I would be seriously interested in using the framework created by the authors to study the success of fantasy football player motivation based on this article’s list of game elements and the mechanisms triggered.   Though football itself is a game, the watching of football (taking gambling of the table) is generally not.   Fantasy football has, in an extremely successful way, to the point of being genius really, gamified the watching of other people playing a game in a new and healthy way.   There are serious motivational factors at play here clearly triggered by game elements (points, avatars, rules, leaderboards, performance graphs, quests, meaningful stories)   in an otherwise non game setting.   Hmmmm.

2 thoughts on “Motivating game elements

  1. Nice review and nice observation on the success of fantasy football. Do you think it might be possible to take advantage of those gaming elements in an even more explicitly educational context? (I don’t doubt that people who are effective at fantasy football learn more about the game than your average viewer – the activity is engaging as well as educative). What other human activities might we invent “fantasy leagues” around?

    I enjoy hearing about the distinctions of categories of games, and there is value in the exercise of figuring out what we mean by the various terms, but at the same time I think gamification of educational experiences is often best expressed as some sort of multi-dimensional continuum. Different types of educational experiences can use various components of game-like aspects in myriad combinations. Also, education has long been gamified. We use scores for exams, post them on the chalkboard or outside class, we assign grades, students optimize their effort according to points earned on particular assignments. I’ve heard it said before to faculty, “if you’re not playing your students, your students are playing you.”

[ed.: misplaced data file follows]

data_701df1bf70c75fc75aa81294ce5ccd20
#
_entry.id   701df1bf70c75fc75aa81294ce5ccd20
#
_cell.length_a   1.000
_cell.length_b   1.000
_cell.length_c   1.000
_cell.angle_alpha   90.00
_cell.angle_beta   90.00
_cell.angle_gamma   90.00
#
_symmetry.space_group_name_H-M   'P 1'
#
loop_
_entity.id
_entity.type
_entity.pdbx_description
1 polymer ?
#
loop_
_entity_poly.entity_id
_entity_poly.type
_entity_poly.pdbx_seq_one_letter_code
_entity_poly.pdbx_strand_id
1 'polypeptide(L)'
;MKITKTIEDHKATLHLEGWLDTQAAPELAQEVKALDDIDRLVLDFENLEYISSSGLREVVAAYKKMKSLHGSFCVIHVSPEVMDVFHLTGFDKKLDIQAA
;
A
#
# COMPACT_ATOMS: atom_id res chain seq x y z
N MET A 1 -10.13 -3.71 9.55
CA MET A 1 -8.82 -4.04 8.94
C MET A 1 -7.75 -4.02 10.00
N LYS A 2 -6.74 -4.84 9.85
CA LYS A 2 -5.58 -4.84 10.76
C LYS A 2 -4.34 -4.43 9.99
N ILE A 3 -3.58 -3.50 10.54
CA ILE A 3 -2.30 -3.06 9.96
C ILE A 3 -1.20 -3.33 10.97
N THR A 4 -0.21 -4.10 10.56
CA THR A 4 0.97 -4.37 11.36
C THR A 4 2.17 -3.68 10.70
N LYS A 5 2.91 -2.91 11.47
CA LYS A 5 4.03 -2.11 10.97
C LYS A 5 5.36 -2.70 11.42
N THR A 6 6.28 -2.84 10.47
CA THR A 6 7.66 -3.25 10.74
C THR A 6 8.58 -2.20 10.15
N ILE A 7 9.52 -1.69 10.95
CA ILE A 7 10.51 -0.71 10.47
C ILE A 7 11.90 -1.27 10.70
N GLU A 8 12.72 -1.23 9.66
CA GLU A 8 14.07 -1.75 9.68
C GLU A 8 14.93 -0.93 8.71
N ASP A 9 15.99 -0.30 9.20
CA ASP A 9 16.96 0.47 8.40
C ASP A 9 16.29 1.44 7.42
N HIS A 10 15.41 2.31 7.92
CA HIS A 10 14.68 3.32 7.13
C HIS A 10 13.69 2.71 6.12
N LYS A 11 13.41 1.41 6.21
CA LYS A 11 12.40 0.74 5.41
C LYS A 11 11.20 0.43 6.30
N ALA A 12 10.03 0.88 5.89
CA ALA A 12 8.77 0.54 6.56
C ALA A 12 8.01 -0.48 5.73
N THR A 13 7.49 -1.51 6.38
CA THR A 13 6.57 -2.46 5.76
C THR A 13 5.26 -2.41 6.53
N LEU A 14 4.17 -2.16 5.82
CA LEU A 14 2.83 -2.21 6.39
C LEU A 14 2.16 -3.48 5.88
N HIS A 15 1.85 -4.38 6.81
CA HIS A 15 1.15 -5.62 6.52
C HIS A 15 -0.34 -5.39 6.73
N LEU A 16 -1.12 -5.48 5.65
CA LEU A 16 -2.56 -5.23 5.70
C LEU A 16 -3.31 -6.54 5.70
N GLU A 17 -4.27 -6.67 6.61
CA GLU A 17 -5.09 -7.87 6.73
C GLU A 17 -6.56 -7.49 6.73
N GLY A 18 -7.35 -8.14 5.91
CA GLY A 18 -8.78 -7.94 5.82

I like that you picked up on this topic along with Nicholas this week. Good stuff.


  2. “I was surprised when my search ended with little or no useful results, requiring me to expand the search to the world wide web.”

    Have you tried looking at less-than-academic sources? I could email something if you’d like. I know it sounds sketchy but the video game community (players, creators, and analysts) have spent years talking about exactly how games motivate people. Motivation to finish is the games’s core concept. A lot of this can be applied to education, too. Educators seem to be a little slower to look at the game community than the game community has been to look at education.

    On the topic of fantasy football, the educational applications of that are interesting. Fantasy football is basically Pokemon or Dungeons and Dragons for sports fans. I’ve played both before and they’re incredibly similar and I’ve no idea what motivates people to engage in either one. There’s a teacher in Fairbanks right now who’s using fantasy football in their class to motivate students to do write ups and statistics. Very fascinating. I would be interested in seeing if you continue that thread next week, because I’ve often thought that there are some really strange and unique concepts there that could, for example, be used in a history class. How cool would that be?